In 1980, a young French engineer called Philippe Cimadomo formed a small electrical engineering company — in Grenoble — dedicated to improving efficiency in quality control.
Metrologic Group was born; and with the arrival of desk-top computing and Windows operating systems in the early eighties, it introduced the first-ever Windows-based 3-D measuring software — Metrolog.
It now has an annual turnover of around £40 million, offices and resellers throughout the world, and thousands of licences of its latest software (Metrolog X4) in daily use.
In 2018, Metrologic Group was acquired by Sandvik Group for over £300 million — a record figure in the metrology sector.
Metrolog X4 is available in the UK from Peterborough and Derby-based Measurement Solutions Ltd (www.measurement-solutions.co.uk
Managing director Andrew Tagg says there has been a market perception in recent years that this software is costly to buy and maintain.
“This is true in some respects, as several lower-cost software solutions exist, particularly those offered directly by measuring-device manufacturers.
“However, these solutions do not offer the array of functionalities and flexibility of Metrolog X4, and no other software can interface directly to CNC CMMs (even those deemed obsolete by the OEM), portable measuring devices, laser trackers, scanning systems and industrial robot cells.
“Indeed, unlike Metrolog X4, all other software solutions either require specific interface features, specific hardware configurations or upgrades — or in many cases, the software simply cannot do what the user wants.”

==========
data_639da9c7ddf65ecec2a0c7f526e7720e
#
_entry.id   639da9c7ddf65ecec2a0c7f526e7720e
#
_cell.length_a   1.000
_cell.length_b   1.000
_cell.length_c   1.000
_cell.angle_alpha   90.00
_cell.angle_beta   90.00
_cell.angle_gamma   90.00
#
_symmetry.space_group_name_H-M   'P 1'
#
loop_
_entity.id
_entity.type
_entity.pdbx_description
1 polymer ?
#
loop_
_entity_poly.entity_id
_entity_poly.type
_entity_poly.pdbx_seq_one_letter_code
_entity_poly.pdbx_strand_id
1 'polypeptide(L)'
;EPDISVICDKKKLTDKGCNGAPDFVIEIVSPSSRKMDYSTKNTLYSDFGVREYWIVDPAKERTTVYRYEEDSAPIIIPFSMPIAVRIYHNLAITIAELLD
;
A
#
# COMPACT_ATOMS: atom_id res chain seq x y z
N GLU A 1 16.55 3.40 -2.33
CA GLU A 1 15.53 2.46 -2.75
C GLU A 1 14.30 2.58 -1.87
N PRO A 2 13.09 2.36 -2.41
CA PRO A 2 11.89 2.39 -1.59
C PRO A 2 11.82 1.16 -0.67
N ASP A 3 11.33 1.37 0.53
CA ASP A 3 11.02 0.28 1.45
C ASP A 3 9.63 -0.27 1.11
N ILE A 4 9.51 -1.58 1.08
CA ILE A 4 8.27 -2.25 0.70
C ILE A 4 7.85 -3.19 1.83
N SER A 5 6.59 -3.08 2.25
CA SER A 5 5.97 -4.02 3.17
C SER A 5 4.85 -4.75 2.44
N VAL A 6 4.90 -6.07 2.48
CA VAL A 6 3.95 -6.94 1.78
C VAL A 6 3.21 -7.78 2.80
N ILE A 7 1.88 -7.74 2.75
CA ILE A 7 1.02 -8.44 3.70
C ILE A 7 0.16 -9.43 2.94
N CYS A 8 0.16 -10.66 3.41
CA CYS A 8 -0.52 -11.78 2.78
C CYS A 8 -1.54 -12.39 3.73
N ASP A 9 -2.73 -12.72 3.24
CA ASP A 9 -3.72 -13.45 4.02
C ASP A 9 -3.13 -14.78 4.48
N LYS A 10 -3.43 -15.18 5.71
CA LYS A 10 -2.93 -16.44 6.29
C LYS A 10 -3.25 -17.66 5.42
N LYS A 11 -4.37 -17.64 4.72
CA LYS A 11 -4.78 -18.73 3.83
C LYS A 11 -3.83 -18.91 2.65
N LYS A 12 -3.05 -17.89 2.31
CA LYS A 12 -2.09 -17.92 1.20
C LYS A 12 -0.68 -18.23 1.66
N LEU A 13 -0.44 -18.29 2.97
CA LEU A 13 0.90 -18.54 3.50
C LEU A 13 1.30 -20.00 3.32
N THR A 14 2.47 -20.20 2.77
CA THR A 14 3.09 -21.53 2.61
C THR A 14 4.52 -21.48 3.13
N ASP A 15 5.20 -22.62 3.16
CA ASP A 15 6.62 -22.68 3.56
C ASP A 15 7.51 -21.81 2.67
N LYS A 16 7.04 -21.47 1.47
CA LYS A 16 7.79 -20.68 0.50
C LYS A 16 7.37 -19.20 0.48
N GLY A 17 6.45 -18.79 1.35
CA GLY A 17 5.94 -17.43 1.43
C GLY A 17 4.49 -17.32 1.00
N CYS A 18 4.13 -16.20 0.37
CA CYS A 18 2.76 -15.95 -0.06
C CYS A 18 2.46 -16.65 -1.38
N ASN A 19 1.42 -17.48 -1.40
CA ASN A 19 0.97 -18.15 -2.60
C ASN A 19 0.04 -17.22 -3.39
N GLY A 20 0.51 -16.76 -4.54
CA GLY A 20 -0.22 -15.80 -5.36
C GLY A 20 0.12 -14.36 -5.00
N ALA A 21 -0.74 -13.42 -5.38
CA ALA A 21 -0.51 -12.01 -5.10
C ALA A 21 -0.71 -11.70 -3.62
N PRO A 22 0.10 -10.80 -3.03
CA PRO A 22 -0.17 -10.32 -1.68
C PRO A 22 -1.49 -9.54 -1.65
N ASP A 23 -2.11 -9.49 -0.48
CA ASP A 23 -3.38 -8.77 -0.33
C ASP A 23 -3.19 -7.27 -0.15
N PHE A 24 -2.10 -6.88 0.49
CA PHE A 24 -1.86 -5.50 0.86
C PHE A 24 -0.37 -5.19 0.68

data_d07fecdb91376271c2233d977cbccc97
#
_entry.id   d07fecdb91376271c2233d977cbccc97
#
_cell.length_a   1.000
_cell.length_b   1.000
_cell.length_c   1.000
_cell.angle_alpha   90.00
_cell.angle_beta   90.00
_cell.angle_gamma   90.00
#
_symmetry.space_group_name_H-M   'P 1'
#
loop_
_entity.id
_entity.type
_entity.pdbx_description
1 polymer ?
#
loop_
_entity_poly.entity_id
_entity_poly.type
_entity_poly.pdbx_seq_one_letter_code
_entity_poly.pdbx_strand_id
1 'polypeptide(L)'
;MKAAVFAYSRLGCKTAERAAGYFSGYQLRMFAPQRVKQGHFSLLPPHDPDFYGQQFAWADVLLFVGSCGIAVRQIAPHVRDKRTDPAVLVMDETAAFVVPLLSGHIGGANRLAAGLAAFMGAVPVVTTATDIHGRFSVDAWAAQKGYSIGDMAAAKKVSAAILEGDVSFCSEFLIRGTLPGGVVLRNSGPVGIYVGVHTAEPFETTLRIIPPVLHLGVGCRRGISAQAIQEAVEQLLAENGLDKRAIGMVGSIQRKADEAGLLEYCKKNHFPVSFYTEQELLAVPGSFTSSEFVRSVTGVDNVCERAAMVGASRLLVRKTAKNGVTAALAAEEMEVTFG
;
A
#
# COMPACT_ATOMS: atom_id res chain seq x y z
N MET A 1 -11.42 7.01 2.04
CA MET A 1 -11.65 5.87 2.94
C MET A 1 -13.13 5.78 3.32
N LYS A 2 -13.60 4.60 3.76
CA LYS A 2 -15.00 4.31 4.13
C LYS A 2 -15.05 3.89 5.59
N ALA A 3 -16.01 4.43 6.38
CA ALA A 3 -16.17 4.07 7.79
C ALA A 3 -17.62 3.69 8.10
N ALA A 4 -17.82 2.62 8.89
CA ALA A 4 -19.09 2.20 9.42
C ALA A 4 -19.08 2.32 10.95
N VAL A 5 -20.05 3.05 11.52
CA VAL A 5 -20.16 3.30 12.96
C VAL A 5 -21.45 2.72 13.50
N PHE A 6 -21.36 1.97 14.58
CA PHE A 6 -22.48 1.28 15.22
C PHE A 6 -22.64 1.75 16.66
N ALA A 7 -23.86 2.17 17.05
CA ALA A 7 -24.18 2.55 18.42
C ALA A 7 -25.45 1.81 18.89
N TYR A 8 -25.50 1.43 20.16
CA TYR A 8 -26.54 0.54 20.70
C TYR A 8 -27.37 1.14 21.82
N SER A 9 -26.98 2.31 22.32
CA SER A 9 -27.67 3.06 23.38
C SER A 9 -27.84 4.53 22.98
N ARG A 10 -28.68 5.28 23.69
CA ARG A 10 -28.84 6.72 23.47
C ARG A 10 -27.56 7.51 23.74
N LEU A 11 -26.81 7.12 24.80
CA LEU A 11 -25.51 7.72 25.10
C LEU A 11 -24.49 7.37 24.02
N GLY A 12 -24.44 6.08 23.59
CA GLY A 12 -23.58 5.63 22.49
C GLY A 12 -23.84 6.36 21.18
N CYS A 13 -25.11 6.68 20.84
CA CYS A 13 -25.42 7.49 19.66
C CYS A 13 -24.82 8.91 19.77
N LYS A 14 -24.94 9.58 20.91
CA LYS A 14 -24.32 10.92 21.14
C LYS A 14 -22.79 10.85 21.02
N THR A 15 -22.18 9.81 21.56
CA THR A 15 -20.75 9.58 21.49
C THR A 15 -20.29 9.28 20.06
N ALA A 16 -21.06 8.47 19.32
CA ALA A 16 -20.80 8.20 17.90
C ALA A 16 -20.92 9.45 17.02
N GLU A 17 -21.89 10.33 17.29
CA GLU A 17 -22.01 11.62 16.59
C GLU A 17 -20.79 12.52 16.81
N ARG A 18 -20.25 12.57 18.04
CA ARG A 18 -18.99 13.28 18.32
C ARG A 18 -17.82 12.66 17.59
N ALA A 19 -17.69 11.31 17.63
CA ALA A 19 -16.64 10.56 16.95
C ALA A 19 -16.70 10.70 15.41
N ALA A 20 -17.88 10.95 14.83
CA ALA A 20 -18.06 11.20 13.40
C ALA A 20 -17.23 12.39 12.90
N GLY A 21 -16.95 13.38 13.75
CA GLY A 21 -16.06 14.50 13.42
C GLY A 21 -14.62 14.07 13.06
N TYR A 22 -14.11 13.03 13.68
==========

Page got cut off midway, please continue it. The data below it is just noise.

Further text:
Following the recent acquisition by Sandvik, Metrologic Group has been dispelling misconceptions relating to cost and maintenance with the introduction of new licensing models — X4 Essential and X4 Expert.
The only difference between the two versions is that with X4 Expert the user can deal with highly complex measurement requirements via advanced programming commands that are only needed for the most extreme of CMM programming requirements.
Mr Tagg says that in most cases, X4 Essential will cover ‘all the bases’, because it includes as standard: a complete geometric dimensioning and tolerancing (GD&T) ‘engine’ with advanced multi-feature and composite tolerances; Metrologic’s reporting and report editing module; multiple data import and export formats; all types of alignment from basic ‘3-2-1’ to the most advanced best-fit analysis; and STEP and IGES CAD import.
Mr Tagg added: “For those familiar with Metrolog of old, almost every one of these functionalities was an extra-cost option, whereas they are all now included as standard.
“When it comes to device interfaces, the philosophy has again completely changed.
“Unlike a CMM, which is acquired and used typically for 20 years or more, organisations are now upgrading to the latest portable metrology on a regular basis, so when a customer decides to acquire Metrolog X4 for use with a portable device, every portable-device interface is supplied as standard, and the new device can be used at no additional software cost.
“Metrologic has also considered those who may only want the software for one device.
“If a user selects a single device, such as a Creaform HandySCAN, the price of the software is reduced significantly to reflect the limitation imposed.”
Mr Tagg says Metrologic Group’s new philosophy results in particularly competitive pricing, and that Metrologic X4 can be installed on a CNC CMM with all the advanced functionalities from £12,000, including 12 months’ software maintenance and product support.
“Bearing in mind that Metrolog X4 can interface directly to just about any make or model of CMM CNC system without the need for a hardware exchange or upgrade — such as to an I++ controller — any CMM of any age can be brought back up to date with the latest software, GD&T and CAD capabilities for a fraction of the cost of a new machine.